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Bo Tan, Yixiu Zhou, Tiffany Yuen, Andrew D Graham, Gavriil Tsechpenakis, Meng C Lin; Fluorogram of post-lens tear mixing under soft contact lenses. Invest. Ophthalmol. Vis. Sci. 2014;55(13):4667.
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To quantify 2-D fluorescence pattern (fluorogram) of the post-lens tear film using a modified slit lamp and novel image processing technique, and to explore the influence of ocular shape and lens fit on post-lens tear mixing with soft contact lenses.
Eleven subjects participated in a randomized crossover study with three types of soft lenses: Acuvue Oasys (AO), Air Optix Night and Day (N&D), and Biofinity (BIO). 3μL of 7% FITC-Dextran (mw=10,000) was instilled onto the concave surface of each study lens prior to lens insertion. The optics of a slit lamp were modified to remove corneal Purkinje image and expand the illuminated area on the cornea, and post-experiment image processing was employed to minimize the influence of uneven illumination. Images were taken approximately every 5 minutes after lens insertion with the modified slit lamp for one hour. Average intensity profiles were computed as a function of radial distance from the corneal center. Fluorescence intensity variations over time at different distances from the corneal center were modeled as an exponential function, from which we obtained the estimated fluorescence intensity decay rates. A multivariate regression was performed to assess the relationship between fluorescence decay rate and noninvasive tear break-up time (NITBUT) on the pre-lens surface, distance from the corneal center, lens type, central corneal curvature, corneoscleral junction (CSJ) profile, lens-fit characteristics, and corneal staining.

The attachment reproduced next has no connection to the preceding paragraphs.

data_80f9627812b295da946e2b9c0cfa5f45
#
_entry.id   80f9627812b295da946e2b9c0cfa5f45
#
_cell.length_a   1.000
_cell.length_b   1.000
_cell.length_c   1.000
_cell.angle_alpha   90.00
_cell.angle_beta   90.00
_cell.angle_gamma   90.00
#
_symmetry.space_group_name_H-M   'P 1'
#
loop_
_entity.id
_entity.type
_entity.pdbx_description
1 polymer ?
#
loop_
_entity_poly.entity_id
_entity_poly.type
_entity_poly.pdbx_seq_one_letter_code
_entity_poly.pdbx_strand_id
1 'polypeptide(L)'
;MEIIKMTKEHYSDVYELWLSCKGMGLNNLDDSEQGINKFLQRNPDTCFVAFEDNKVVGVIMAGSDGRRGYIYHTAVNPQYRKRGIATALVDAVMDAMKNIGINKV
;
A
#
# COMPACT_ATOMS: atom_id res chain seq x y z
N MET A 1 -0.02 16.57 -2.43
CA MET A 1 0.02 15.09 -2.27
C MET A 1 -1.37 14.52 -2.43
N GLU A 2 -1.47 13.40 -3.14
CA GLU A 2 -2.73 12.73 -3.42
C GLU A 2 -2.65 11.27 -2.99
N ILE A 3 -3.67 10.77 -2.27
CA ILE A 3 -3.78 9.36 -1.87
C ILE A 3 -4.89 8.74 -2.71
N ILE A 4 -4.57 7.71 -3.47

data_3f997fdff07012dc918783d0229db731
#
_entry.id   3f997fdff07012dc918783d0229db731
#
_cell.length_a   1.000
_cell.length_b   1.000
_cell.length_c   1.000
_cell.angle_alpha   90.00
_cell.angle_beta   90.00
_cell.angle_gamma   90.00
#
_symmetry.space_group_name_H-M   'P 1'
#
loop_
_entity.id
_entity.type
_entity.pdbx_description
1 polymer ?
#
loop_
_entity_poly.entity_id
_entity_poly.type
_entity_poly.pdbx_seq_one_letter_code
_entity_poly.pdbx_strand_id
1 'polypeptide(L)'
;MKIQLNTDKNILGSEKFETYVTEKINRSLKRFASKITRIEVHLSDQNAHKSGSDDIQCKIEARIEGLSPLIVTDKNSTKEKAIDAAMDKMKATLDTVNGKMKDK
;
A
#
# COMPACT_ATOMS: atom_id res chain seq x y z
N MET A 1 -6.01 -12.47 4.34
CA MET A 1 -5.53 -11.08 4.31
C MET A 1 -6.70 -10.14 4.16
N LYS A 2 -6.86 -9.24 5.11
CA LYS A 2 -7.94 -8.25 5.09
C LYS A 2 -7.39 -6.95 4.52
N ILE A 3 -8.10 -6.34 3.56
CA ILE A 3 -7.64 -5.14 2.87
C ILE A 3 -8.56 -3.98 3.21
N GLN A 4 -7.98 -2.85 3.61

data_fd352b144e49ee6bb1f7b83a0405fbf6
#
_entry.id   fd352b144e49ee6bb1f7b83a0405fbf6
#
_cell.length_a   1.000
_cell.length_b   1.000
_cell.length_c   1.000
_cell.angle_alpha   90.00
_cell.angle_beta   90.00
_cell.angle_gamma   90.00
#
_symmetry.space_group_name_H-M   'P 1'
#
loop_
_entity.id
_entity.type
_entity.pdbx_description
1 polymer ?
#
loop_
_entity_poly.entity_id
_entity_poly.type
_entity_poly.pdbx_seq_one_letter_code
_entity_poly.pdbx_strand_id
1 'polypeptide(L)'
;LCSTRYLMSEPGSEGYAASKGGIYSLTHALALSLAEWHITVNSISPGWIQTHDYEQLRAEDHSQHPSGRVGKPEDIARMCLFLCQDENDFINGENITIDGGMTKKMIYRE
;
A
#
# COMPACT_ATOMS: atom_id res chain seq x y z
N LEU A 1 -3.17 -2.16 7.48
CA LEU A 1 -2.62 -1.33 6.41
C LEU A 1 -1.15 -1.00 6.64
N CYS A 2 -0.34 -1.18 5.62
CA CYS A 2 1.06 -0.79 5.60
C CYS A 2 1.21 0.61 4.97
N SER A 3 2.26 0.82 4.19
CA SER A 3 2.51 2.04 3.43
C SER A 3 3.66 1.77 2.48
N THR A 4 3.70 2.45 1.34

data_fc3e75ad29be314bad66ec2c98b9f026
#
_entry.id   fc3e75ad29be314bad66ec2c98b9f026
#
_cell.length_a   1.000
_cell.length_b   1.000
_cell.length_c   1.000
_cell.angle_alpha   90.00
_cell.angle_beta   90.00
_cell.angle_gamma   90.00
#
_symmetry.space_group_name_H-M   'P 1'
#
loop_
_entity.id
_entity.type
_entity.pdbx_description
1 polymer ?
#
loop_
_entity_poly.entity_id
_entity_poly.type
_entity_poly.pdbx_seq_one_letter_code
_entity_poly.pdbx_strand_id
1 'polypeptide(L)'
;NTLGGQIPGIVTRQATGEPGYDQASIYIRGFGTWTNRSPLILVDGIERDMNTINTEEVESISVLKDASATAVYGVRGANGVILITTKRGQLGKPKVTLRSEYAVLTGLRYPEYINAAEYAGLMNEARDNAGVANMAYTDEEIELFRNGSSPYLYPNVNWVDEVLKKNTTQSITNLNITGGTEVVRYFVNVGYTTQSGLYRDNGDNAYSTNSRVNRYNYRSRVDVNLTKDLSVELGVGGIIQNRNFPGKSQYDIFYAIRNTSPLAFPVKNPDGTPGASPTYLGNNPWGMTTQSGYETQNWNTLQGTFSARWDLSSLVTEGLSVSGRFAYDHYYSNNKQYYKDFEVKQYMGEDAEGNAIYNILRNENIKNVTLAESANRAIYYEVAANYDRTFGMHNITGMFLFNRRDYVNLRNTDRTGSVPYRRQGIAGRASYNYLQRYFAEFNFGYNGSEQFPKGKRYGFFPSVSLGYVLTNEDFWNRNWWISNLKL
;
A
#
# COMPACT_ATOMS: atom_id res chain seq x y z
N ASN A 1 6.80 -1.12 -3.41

Fluorescence decay rate was significantly different across the three lens types (p<0.5): N&D had the highest decay rate while BIO had the lowest. Decay rate was greater with more vertical lens decentration, better wettability, tighter lens fit, shorter NITBUT, less corneal staining, and smoother CSJ. Decay rate was not related to corneal curvature nor was it related to the distance from corneal center after accounting for lens-fit parameters and ocular characteristics.
Different lenses demonstrated variations in fluorogram patterns and in their changes over time, suggesting differential post-lens tear mixing, which can also be influenced by CSJ profile, lens fit, and ocular health.
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